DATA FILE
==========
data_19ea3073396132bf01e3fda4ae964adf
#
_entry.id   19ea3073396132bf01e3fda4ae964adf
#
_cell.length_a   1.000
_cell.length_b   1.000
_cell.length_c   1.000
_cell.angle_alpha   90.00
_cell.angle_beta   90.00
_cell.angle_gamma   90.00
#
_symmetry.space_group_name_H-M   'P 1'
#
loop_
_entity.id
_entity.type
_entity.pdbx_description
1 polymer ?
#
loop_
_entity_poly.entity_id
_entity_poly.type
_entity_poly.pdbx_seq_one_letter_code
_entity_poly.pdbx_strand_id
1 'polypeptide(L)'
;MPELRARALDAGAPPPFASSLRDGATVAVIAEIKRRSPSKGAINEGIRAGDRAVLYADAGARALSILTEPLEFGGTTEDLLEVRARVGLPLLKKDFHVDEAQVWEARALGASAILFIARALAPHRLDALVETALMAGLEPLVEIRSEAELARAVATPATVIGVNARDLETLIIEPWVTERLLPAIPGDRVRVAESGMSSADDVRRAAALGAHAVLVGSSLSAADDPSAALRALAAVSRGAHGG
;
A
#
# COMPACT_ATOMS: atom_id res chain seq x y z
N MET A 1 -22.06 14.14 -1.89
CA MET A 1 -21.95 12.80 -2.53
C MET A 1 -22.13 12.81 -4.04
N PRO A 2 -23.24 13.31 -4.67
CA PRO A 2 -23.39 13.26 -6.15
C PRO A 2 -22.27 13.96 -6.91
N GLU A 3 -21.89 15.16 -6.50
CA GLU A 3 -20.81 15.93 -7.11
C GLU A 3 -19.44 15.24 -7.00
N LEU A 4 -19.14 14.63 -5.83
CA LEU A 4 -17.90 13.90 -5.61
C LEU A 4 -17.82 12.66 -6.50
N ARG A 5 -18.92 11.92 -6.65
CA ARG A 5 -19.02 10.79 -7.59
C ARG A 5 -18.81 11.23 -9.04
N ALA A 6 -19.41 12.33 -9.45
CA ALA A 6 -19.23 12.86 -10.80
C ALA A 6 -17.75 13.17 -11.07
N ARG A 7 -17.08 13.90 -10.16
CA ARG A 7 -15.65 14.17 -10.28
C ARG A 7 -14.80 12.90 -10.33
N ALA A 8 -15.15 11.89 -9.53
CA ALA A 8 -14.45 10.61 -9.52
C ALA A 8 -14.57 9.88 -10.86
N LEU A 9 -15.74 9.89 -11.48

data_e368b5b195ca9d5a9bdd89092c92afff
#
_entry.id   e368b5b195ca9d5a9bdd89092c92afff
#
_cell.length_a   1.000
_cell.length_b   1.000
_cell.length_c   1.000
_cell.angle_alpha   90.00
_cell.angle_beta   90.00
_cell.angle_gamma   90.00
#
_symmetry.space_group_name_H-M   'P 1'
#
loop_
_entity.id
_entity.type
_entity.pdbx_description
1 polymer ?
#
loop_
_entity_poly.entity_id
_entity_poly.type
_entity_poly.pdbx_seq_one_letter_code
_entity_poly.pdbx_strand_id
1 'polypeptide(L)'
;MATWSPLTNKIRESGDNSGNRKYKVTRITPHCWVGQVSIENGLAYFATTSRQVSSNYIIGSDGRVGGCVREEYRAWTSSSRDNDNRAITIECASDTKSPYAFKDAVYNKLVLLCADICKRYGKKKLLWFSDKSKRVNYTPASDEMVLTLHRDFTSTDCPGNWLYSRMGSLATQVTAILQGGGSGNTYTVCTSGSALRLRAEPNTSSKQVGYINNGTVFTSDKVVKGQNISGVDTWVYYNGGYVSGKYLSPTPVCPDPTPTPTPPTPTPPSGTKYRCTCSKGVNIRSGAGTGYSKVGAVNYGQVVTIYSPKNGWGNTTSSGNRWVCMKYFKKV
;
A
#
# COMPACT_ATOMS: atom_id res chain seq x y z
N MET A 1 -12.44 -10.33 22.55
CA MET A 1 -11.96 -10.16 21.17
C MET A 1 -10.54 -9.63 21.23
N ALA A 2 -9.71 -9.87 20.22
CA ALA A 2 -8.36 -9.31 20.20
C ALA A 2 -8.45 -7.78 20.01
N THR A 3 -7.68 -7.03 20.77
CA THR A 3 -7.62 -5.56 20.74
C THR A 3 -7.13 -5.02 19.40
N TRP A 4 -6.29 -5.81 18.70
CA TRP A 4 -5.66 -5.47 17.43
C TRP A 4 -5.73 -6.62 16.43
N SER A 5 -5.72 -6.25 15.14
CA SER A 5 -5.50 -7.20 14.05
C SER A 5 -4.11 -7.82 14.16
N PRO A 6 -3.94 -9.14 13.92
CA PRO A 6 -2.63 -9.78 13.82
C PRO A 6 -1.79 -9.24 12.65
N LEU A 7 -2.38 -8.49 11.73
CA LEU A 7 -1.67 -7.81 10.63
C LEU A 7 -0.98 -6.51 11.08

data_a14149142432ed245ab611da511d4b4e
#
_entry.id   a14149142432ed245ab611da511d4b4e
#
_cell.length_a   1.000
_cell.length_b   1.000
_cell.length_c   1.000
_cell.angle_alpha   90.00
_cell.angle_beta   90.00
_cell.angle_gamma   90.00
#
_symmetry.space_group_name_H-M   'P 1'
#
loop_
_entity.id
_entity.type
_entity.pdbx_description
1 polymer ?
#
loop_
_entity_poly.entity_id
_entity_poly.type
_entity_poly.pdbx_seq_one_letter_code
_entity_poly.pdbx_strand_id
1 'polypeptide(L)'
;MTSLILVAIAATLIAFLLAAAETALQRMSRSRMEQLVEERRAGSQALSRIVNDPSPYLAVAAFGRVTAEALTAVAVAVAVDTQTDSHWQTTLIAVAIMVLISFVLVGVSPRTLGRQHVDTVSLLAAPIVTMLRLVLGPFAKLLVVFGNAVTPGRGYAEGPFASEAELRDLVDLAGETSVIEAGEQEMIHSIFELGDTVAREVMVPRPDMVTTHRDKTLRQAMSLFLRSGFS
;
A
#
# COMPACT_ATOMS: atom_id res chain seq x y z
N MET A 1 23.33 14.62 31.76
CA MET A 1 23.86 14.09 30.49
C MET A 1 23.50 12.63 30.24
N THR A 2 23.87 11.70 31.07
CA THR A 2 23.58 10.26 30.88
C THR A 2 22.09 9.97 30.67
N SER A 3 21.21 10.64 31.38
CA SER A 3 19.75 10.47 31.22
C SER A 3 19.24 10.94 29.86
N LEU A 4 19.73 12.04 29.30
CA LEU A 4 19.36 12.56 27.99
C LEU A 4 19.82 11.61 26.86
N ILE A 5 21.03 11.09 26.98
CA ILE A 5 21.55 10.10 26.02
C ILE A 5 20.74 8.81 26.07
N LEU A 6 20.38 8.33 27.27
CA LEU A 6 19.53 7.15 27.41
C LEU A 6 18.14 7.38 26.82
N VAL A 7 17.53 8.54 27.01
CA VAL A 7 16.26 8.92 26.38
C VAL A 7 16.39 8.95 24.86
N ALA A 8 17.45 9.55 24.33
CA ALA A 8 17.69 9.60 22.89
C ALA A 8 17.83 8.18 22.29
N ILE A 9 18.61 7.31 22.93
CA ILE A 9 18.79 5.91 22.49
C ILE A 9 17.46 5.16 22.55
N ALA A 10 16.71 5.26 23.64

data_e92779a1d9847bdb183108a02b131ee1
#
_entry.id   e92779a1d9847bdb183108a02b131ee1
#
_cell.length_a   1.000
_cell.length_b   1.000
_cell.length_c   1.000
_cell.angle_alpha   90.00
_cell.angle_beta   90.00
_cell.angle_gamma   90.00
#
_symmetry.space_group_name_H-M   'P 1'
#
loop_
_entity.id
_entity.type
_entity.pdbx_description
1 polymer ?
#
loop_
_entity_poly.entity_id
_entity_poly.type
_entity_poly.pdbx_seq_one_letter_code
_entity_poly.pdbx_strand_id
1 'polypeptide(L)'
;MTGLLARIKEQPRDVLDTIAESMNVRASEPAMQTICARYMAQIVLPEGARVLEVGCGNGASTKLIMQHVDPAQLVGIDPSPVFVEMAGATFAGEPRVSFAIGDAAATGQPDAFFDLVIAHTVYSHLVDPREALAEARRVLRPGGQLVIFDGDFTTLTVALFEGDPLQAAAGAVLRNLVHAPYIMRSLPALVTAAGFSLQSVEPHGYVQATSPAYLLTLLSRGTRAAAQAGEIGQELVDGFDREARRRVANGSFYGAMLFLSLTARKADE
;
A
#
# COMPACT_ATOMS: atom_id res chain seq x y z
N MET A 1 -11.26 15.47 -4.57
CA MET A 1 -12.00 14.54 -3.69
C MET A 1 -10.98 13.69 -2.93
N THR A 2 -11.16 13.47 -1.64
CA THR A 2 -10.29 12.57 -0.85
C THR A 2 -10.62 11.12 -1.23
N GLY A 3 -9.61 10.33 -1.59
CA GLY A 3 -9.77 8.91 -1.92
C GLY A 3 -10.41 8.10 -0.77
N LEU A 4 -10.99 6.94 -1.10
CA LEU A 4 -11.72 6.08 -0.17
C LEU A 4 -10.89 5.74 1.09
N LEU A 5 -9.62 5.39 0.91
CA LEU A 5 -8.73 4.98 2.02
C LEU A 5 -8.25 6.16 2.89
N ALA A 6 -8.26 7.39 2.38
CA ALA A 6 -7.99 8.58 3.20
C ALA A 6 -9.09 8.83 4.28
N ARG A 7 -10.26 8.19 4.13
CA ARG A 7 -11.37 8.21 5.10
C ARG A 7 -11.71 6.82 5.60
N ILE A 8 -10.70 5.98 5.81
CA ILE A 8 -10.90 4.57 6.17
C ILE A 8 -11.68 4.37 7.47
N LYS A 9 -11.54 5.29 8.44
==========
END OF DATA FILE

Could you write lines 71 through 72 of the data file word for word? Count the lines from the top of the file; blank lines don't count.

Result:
_entity.type
_entity.pdbx_description